Anti-Nazi games protested 1936 Berlin Olympics
U. WARWICK (UK) — A new online archive offers a glimpse of the People’s Olympiad, an unrealized alternative to the 1936 Olympics held in Nazi-ruled Berlin.
As London gears up for the opening ceremony of this summer’s Olympics, the documents revealing details of the People’s Olympiad, which would have taken place 76 years ago this month in Barcelona, have gone online.
Archivists at the Modern Records Centre at the University of Warwick have uncovered and digitized programs, letters, and images from the 1936 Barcelona People’s Olympiad, an event set up in opposition to the Summer Olympics held that year in Berlin during the period of Nazi rule.
This poster publicized the event, which would have featured athletes from all over the world, including political exiles from Germany and Italy. (Credit: Modern Records Centre/U. Warwick)
Despite gaining considerable support, the People’s Olympiad had to be cancelled due to the outbreak of the Spanish Civil War on July 17, 1936, just five days before the Olympiad was due to start.
The online archive, called “Trabajadores: The Spanish Civil War through the eyes of organised labour,” features a publicity poster for the People’s Olympiad, as well as a program, press cuttings, and letters of support.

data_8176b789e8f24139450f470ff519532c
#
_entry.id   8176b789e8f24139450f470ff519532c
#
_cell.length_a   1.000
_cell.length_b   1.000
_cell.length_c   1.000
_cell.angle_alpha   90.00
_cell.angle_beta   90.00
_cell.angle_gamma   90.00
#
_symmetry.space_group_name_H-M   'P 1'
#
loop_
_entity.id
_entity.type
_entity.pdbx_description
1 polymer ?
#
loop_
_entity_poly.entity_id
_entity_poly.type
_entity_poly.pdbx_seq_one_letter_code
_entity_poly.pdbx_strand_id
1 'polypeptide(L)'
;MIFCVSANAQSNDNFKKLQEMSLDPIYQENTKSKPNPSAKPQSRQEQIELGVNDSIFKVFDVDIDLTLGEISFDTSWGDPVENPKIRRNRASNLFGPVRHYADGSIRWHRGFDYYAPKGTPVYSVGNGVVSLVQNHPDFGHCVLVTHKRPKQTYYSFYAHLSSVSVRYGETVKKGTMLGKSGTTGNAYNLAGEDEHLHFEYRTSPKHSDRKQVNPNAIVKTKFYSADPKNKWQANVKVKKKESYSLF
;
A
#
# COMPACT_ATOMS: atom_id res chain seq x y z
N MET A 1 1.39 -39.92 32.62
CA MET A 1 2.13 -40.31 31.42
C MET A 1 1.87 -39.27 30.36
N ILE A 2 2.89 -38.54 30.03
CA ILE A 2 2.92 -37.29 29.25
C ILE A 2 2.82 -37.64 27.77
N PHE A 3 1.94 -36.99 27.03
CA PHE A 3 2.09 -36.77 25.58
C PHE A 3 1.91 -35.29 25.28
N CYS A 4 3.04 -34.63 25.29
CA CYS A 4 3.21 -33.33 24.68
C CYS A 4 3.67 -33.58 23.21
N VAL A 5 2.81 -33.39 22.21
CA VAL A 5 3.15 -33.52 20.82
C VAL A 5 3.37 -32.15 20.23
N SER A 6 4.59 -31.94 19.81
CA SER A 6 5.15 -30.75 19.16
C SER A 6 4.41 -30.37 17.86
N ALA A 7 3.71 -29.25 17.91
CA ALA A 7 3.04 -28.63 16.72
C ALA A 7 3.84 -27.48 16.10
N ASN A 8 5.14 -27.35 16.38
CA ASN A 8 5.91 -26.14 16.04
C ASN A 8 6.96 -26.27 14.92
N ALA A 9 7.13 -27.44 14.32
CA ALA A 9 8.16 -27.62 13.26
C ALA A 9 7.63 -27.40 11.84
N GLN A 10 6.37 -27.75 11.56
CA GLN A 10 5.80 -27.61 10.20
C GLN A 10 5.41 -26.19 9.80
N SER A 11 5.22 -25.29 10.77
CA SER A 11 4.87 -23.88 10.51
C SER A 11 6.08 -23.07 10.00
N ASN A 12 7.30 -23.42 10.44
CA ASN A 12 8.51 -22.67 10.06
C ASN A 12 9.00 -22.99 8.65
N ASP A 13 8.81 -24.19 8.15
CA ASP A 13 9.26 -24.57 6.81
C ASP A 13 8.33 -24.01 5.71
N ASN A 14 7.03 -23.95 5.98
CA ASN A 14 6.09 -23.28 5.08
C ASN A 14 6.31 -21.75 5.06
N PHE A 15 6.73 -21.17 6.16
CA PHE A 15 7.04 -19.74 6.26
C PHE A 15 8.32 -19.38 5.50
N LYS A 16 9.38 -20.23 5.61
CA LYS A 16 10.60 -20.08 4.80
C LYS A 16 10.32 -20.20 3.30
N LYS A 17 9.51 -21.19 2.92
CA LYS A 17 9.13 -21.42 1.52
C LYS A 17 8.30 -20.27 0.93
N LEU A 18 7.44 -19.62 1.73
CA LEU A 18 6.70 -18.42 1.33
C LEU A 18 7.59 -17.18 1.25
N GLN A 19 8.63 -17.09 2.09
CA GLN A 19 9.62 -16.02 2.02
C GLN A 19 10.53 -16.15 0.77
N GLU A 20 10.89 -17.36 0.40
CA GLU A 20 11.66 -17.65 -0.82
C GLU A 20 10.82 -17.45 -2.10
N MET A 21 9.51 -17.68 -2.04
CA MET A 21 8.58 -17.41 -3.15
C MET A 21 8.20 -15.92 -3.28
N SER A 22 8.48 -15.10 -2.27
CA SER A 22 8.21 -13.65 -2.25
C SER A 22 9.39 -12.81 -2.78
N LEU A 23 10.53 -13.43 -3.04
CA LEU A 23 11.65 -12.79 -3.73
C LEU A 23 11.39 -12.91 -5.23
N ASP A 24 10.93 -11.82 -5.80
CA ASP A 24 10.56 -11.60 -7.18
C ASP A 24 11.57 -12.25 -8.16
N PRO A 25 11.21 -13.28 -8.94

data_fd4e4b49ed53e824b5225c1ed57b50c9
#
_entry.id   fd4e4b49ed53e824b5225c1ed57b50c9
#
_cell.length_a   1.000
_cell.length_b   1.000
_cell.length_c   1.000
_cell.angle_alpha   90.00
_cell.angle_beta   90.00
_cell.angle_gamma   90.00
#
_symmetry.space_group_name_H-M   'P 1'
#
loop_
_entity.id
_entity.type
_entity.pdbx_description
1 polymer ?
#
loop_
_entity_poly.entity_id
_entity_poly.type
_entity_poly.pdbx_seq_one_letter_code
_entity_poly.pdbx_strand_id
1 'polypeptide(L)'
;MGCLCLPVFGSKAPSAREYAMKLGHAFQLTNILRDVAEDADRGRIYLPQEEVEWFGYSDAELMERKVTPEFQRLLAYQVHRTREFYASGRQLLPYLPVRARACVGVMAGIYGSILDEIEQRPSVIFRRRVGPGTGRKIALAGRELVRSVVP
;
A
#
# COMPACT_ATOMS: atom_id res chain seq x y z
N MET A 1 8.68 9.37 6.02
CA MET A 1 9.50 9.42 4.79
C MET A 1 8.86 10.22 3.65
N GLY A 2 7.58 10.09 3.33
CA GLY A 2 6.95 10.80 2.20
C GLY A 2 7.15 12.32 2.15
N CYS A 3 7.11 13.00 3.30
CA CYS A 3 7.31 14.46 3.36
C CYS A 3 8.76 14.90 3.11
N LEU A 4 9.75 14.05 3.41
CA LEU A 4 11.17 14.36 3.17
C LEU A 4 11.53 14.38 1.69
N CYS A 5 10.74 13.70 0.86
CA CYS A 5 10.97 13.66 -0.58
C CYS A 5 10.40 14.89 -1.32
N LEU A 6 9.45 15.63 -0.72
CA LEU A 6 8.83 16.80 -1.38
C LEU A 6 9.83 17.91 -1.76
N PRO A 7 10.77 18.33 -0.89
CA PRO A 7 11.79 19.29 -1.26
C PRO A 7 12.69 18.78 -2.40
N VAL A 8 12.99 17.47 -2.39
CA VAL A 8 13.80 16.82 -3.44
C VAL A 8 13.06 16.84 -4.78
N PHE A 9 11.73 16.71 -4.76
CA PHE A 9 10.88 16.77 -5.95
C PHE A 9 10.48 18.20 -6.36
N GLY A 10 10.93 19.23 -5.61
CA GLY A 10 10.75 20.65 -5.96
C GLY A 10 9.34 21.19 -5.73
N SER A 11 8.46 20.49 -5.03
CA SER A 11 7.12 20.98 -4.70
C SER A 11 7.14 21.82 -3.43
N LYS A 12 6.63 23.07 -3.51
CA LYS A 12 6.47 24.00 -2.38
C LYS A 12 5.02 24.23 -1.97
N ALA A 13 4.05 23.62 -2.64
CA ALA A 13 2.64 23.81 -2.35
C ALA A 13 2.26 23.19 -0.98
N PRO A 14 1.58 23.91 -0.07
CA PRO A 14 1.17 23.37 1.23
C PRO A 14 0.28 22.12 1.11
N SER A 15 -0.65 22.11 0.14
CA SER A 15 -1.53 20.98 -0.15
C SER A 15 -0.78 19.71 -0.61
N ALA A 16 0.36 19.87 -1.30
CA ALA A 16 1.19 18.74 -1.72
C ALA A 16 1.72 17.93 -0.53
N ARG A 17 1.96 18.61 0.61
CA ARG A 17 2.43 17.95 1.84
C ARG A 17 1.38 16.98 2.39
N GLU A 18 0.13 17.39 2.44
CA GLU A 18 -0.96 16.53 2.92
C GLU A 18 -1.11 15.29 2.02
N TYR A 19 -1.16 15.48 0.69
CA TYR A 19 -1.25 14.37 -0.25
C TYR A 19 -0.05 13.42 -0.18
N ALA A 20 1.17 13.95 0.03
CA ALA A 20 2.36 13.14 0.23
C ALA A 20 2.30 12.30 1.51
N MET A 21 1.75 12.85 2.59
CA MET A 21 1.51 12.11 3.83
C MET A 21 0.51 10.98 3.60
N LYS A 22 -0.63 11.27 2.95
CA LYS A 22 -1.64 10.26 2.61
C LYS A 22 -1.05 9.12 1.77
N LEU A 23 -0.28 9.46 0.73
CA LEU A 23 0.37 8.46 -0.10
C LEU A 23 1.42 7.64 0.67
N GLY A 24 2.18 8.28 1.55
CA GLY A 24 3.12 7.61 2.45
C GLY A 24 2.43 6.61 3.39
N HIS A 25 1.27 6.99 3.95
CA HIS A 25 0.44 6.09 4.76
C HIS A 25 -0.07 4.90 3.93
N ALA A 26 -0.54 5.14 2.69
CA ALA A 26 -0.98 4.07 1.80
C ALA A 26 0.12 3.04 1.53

A total of 6,000 athletes from 22 nations had registered for the People’s Olympiad, including male and female athletes from the UK, the US, the Netherlands, Belgium, Czechoslovakia, Denmark, Norway, Sweden, and French Algeria. Teams from Germany and Italy had also signed up, made up of political exiles.
The government of the French Peoples’ Front had granted 500,000 Francs for the participation of the French delegation.
The People’s Olympiad was due to take place between July 22 and 26, 1936—76 years and one day before this summer’s London Olympics Games begin. Alongside more traditional events such as swimming and boxing, the programs also list chess and folk dancing.
The documents are part of more than 13,000 pages from the Trades Union Congress files relating to the Spanish Civil War. Staff at the University of Warwick’s Modern Records Centre have taken 13 months to scan and index all the material.
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